Back in the ’80s, the art house movie theater was a fantastic communal experience. A city would have that one theater that served up Toblerone and had a faint smell of clover cigarettes by the box office. Going to school at NC State allowed me to be within a short driving distance of the art houses in Raleigh (The Rialto), Chapel Hill (The Varsity) and Durham (The Carolina). This meant that pretty much every weekend there was a chance that a film that wasn’t a Hollywood Blockbuster was opening in the area. Films made by indie production houses and small budget international films had a chance to find an audience that enjoyed starting the weekend with a movie. Plenty of filmmakers from around the globe had a chance to build their legacy during this time. Now with streaming, people will just wait for that movie at the theater to show up at home. Jennifer Kent would have ruled the arthouse in the ’80s. Her first film The Babadook became a horror cult sensation especially when it was included in an LGBT category on a streaming service. The creature with the top hat became a mascot at Pride parades. Jennifer Kent has returned with a film that isn’t a horror flick, but a historical nightmare in The Nightingale.
Clare Carroll (Game of Thrones‘ Aisling Franciosi) is an Irish convict sent to Australia back when the country is a penal colony. She works on small military post with her husband Aidan (Michael Sheasby) and their baby. Life is tough on the island of Tasmania for them, but she senses that her sentence has come to an end. She needs Lieutenant Hawkins (The Hunger Games: Catching Fire‘s Sam Claflin) to start the process so her family can be free. But he has little time for her needs. He has a visiting officer at the base that’s in charge of giving him a promotion so he can leave this remote base. She even agrees to sing before the troops in order to make things more happy for the visiting officer. After the show, she shows up at Hawkin’s room to ask about the letter. Hawkins demands her to sing again. Things go bad swiftly for her as Hawkins attacks her. When she goes back to her place, her husband realizes something is not right. He eventually confronts Hawkins which turns violent. Unfortunately for Hawkins, the visiting officer sees this fight and determines that Hawkins is not worthy being promoted to the rank of captain. Hawkins refuses to take this news. He plots a military mission involving take care of the local aboriginals with Ruse (Once Upon a Time in Hollywood‘s Damon Herriman) and Jago (Harry Greenwood) to build up his resume and impress the brass. But before they go into the woods, they pay a visit to the Carroll family. The end result of the encounter leads to Clare swearing vengeance on the trio. She gets help from Billy (Baykali Ganambarr), an aboriginal to cut through the wilderness to keep Hawkins from getting a promotion.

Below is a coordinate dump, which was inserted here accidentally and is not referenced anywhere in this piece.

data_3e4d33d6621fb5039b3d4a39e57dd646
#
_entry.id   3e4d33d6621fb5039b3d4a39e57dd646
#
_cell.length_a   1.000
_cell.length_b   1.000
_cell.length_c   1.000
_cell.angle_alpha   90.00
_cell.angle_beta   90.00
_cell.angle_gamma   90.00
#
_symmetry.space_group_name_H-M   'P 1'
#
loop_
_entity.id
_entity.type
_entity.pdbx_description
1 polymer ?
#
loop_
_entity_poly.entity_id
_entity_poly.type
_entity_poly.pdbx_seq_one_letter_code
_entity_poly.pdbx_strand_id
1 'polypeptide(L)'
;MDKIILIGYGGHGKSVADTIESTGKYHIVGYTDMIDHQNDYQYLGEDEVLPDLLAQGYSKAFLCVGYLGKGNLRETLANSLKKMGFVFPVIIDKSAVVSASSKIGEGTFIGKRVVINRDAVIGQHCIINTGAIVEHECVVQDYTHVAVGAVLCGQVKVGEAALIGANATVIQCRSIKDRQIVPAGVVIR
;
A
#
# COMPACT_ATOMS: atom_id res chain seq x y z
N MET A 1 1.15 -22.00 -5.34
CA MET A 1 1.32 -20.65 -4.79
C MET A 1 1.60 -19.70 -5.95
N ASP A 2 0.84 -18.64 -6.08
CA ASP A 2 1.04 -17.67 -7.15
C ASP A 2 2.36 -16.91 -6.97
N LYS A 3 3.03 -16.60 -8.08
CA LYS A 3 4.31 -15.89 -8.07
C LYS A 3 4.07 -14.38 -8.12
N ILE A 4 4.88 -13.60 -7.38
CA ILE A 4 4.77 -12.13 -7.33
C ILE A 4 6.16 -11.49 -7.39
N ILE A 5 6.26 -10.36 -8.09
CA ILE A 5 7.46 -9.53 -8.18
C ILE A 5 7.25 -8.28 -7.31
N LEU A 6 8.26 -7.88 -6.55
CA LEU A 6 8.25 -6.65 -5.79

The Nightingale is a very intense drama. If you’re looking for a sweeping historical view of the early years of English settlement of Australia, this is not the movie. There’s no romance, rousing score or lavish views of the Outback. This a look back filled with blood, anger and ugliness. Every character is on the verge of snapping. Carrolls want their freedom. The soldiers want to get somewhere else. The Aboriginals are getting sick of the English taking away their land and killing them. It’s not a great film for the Australian tourism board. The Nightingale is a great film for viewers. Jennifer Kent wrote an amazing story that digs deep into the forces that took place when England colonized the land down under.
What’s quite startling is that Jennifer Kent shot the movie in 1.33:1 full frame like an older television production. The focus is completely on the actors as you can’t fall in love with the scenery. And the actors are up for the challenge. Aisling Franciosi runs the emotions as Clare goes from happy to the worst moment in any wife’s life. Sam Claflin is an utter bastard on the screen. He makes us know why he doesn’t deserve a promotion. Finally there’s Baykali Ganambarr who holds it all together as the native who is trying to be nice so he doesn’t end up shot like some many others who are sick of the English on their land. The Nightingale is the type of film that would have brought in a large crowd at the local art house. At the end, people would have quietly filed out the aisles emotionally drained by what wasn’t a happy visit to old Australia.
The video is 1.33:1 full frame. The use of the Academy aspect ratio is a bit startling at first since we’re so used to images filling the HDTV. But Jennifer Kent fills the frame just right. There’s such an intensity to the action. The audio is DTS-HD MA 5.1 and 2.0 so you can get lost in the woods when she’s tracking down Hawkins. There’s also an audio description track so you can hear what they are doing if you have sight issues. The movie is subtitled in English and Spanish.
The Nightingale In Context (27:58) talks with the cast and crew about the movie. Actors were blown away by the script and swore it had to be based on a great Australian novel.
Making of The Nightingale (17:40) gets into how they made things authentic to the time and attitude of the film. Kent talks about wanting to shoot in 1.33:1 so that viewers didn’t get lost in lavish landscape shots.
Trailer (2:16) lets you know that trouble will want you.
Image Gallery (6:02) includes a series of portraits of the cast.
Shout! Factory presents The Nigntingale. Directed by: Jennifer Kent. Screenplay by: Jennifer Kent. Starring: Aisling Franciosi, Sam Claflin, Baykali Ganambarr. Rated: Unrated. Running Time: 136 minutes. Released: February 4, 2020.
Tags: babadook, Jennifer Kent, Shout! Factory, The Nightingale